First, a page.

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  1. Nanocluster-based photoresists enable 3D printing of polymer nanocomposites with enhanced mechanical strength and stability.
    Free, publicly-accessible full text available November 18, 2023
  2. Free, publicly-accessible full text available January 11, 2024
  3. Optical and confocal microscopy is used to image the self-assembly of microscale colloidal particles. The density and size of self-assembled structures is typically quantified by hand, but this is extremely tedious. Here, we investigate whether machine learning can be used to improve the speed and accuracy of identification. This method is applied to confocal images of dense arrays of two-photon lithographed colloidal cones. RetinaNet, a deep learning implementation that uses a convolutional neural network, is used to identify self-assembled stacks of cones. Synthetic data is generated using Blender to supplement experimental training data for the machine learning model. This synthetic data captures key characteristics of confocal images, including slicing in the z-direction and Gaussian noise. We find that the best performance is achieved with a model trained on a mixture of synthetic data and experimental data. This model achieves a mean Average Precision (mAP) of ∼85%, and accurately measures the degree of assembly and distribution of self-assembled stack sizes for different cone diameters. Minor discrepancies between machine learning and hand labeled data is discussed in terms of the quality of synthetic data, and differences in cones of different sizes.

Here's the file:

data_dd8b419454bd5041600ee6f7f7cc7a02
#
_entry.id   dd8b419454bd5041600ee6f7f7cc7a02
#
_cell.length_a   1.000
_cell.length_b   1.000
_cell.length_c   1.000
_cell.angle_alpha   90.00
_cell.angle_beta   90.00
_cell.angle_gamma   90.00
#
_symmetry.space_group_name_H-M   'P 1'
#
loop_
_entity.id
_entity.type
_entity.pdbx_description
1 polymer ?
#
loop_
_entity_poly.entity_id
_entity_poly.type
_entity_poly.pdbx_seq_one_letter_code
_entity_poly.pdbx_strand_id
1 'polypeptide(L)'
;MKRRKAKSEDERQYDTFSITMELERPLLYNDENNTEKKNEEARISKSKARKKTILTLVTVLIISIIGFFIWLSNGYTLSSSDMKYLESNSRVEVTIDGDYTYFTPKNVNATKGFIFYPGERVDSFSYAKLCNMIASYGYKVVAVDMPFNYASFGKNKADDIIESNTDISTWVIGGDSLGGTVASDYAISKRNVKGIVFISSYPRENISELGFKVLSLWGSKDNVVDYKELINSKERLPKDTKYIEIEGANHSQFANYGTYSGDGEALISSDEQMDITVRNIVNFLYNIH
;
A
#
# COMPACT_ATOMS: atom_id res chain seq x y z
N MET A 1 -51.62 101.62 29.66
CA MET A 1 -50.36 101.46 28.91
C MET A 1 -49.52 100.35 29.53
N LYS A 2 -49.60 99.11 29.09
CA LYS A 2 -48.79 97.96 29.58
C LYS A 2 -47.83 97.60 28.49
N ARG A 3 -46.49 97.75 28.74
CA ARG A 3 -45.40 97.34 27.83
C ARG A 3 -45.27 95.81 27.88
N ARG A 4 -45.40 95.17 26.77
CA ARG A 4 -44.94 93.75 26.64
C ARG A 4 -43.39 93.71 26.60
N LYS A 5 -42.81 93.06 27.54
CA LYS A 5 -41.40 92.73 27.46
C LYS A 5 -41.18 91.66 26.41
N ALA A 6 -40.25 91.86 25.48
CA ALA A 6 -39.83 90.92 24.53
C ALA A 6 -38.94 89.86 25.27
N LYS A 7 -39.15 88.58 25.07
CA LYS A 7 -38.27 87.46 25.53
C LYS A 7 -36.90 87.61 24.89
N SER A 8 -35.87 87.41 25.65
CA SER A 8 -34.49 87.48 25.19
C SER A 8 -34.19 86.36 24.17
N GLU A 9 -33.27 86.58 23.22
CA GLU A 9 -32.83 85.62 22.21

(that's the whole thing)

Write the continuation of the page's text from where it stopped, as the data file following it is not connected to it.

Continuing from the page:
4. Abstract

    Polymeric particles with complex shapes are required for biomedical therapies, colloidal self‐assembly, and micro‐robotics. It has been challenging to synthesize particles beyond simple shapes (e.g., spheres, cubes) with high structural accuracy using existing methods. Here, a method for fabricating polymeric microparticles of complex 3D shapes is reported using two‐photon lithography, and dispersing the particles in an aqueous solution on a glass substrate. The fabrication of polyhedrons (e.g., tetrahedron, pyramid), polypods (e.g., tetrapod, hexapod), and other shapes of 5–10 µm in size is demonstrated. Confocal microscopy is used to track the motion of the sphere, tetrahedron, tetrapod, and screw‐shaped particles near the substrate, and determine their translational diffusion coefficients. HYDRO++ is used to simulate the motion of the particles far from the substrate. The influence of particle size and substrate effects on diffusion in the spherical particles is determined and finds that the non‐spherical particles have increased hindrance at the substrate compared to the spherical particles.